Wednesday, May 28, 2008

A retrospective on seminars

This week I led two seminars for the Data Warehousing course at the Università degli Studi di Milano (see older posts). I found the experience really interesting, because once again, and after so much time, it saw me behind the desk instead sitting of in front of it.

The seminars were about a real (and successful) project which saw me deeply involved for quite an amount of time; the first one dealt with the business aspects, while the second one was more practical and dwelt into the nuts and bolts of the integration of different data sources.

The attendees found the first one far more interesting, 35% of them asserting they had a very high return and received a benefit greater than time invested; another 35% said they received a benefit equal to time invested. The remaining attendees were kind enough to explain me they found it difficult to follow topics which tipically belong to a real world environment armed only with an academic education; the fact that I had to squeeze the work of two years in a couple of hours couldn't but worsen their situation.

The second seminar was only evaluated slightly over the break even, which I really expected as normal given the subject, which is very important but (at least from my point of view) far less appealing. Anyway, to quote Esther Derby and Diana Larsen, "We're happy if most [attendees] feel the meeting was at least a break-even investment ", so I'm quite happy, even if "There's always room for improvement".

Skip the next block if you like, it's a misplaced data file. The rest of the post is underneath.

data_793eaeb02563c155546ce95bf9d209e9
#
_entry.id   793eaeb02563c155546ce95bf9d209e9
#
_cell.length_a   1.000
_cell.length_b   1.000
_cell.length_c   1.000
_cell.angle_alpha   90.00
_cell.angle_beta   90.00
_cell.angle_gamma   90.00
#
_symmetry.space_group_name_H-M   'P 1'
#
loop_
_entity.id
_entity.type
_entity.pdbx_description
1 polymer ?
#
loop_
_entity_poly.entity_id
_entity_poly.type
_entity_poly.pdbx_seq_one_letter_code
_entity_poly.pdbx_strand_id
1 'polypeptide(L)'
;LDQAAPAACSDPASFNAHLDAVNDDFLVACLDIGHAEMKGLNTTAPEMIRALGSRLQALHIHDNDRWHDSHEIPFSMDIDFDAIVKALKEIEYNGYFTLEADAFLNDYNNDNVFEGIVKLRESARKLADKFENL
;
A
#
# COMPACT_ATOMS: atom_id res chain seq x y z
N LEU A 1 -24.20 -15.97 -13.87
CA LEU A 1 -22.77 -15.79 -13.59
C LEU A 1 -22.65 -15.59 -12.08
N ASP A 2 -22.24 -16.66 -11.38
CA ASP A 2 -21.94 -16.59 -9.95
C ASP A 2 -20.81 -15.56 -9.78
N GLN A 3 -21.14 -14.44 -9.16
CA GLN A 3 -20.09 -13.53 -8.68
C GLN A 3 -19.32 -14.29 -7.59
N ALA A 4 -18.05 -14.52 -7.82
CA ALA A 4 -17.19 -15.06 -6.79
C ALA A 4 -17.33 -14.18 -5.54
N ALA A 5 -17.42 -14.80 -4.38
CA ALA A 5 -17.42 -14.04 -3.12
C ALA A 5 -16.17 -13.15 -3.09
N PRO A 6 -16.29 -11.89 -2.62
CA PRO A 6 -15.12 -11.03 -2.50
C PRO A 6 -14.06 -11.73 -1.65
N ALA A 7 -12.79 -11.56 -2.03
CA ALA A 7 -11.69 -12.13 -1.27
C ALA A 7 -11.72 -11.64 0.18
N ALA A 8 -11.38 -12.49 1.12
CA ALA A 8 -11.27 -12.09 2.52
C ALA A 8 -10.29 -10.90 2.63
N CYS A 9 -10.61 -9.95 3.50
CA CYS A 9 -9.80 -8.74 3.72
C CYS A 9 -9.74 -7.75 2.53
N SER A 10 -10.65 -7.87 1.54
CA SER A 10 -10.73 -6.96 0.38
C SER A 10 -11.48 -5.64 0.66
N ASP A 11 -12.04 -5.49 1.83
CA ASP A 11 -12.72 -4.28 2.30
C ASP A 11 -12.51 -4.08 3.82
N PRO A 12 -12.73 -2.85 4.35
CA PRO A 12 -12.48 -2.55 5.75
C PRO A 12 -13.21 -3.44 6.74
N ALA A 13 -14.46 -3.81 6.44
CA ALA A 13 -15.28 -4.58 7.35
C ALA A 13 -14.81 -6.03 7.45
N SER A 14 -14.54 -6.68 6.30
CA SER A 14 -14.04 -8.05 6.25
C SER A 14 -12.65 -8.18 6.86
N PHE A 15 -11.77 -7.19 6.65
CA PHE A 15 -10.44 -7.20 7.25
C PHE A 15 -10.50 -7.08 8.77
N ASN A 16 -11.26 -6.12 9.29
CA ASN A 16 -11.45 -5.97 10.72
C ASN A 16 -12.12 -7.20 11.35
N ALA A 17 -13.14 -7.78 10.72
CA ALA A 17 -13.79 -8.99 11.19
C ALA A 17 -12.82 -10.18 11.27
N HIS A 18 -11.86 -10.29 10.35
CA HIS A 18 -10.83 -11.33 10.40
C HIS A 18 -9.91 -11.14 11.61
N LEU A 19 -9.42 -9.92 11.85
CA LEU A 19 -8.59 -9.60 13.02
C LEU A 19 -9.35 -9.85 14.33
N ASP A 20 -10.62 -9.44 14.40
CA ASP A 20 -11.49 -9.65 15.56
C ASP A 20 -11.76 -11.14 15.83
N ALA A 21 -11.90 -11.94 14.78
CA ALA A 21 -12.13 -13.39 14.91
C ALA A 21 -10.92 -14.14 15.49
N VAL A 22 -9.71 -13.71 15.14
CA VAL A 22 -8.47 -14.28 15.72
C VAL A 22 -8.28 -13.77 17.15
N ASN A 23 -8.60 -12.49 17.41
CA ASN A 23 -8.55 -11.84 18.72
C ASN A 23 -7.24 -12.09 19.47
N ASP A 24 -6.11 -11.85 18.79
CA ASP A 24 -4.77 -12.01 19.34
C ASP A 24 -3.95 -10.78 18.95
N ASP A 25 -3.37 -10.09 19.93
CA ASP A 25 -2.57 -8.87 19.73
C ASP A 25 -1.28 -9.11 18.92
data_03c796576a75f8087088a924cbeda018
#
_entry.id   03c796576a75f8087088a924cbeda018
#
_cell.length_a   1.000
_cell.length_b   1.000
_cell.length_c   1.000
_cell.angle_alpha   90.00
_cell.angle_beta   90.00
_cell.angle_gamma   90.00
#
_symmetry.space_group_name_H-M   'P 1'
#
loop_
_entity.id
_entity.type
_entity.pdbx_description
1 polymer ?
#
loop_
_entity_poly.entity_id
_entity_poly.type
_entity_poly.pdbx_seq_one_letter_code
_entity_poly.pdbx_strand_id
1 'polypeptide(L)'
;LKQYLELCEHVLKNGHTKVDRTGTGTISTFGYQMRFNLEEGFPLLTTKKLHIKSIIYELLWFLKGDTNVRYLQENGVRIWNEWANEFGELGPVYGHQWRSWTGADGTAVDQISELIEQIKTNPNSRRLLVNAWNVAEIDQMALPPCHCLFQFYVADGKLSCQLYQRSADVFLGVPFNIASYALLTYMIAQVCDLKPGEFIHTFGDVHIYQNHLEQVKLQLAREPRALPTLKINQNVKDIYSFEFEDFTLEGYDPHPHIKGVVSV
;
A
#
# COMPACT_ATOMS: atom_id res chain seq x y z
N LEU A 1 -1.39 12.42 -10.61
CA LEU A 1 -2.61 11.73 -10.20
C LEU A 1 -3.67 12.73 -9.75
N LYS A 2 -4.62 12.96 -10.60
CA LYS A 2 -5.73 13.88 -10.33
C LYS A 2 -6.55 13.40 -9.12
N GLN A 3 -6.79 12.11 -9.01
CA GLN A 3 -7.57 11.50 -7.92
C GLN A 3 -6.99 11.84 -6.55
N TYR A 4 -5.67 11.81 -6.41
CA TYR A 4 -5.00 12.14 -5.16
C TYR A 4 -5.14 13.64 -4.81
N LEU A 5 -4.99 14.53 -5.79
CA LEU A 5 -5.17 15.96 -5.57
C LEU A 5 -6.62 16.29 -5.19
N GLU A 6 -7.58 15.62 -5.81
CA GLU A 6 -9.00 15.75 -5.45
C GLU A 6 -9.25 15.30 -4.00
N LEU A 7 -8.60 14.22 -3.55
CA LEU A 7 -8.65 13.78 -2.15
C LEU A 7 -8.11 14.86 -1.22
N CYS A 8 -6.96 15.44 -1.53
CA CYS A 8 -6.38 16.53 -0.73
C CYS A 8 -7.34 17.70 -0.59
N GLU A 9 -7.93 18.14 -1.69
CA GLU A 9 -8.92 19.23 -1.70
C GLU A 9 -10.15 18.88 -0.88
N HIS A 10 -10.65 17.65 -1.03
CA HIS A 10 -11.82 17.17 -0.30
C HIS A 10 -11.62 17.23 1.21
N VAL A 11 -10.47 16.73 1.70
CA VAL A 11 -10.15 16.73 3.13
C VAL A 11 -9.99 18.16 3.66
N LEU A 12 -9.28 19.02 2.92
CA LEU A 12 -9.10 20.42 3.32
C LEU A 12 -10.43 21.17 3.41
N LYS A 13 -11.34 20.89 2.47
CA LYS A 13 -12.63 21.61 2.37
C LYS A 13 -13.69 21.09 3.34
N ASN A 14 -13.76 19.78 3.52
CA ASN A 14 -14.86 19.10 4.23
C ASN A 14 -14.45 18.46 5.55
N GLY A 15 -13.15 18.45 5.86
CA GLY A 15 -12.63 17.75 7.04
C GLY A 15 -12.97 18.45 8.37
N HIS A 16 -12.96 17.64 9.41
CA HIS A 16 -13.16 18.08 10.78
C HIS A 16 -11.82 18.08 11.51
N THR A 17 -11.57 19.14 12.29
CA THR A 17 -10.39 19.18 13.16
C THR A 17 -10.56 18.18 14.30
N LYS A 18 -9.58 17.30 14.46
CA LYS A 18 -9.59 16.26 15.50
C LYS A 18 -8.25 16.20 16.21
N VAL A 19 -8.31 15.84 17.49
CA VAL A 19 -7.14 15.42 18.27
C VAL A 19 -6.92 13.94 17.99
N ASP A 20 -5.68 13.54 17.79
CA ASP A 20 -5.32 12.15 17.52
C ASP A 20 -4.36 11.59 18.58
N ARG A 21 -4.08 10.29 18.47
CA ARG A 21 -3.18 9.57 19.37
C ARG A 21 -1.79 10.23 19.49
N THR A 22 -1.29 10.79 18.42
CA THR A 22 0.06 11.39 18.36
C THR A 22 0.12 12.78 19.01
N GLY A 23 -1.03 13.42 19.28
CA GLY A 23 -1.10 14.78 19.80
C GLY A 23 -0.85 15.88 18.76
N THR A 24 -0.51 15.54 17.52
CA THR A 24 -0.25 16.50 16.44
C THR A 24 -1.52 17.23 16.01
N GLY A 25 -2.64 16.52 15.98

I want to thank Professor Silvana Castano for giving me this opportunity and all the attendees, who contributed with their discussions to add value to the meeting - which is, after all, at least in my humble opinion, what seminars are for. Break a leg for your final test, everyone!

Tuesday, May 27, 2008

Free Java EE Programming (with Passion!) Online Course

A couple of weeks ago I've completed my third free online course offered by the great Sang Shin; this time the course was about Java EE Programming, and I found it very useful - as always. You can read all the comments on the course here; the certificates are also available from the very same page.

What's next? we'll see, but I wish to thank Mr. Shin once again for all he's doing for us.

As always, Passion!

Friday, May 23, 2008

Severance Pay part IV

Will the avada kedavra curse work on Java code? The reparo spell seems to have no effect...

Wednesday, May 21, 2008

Cernusco Rugby 7's Tournament 2008

The 2008 edition of the renowned tournament will take place in Cernusco over the May 31st - June 1st weekend. Do you think you could possibily miss an event featuring both rugby and the Best Drinking Team Trophy? All infos on the official page.

Monday, May 19, 2008

Severance Pay part III

It's becoming just like "Another brick in the wall"... I didn't update after this post, but - long story short - we somehow delivered the required functionalities, more or less within reasonable estimates.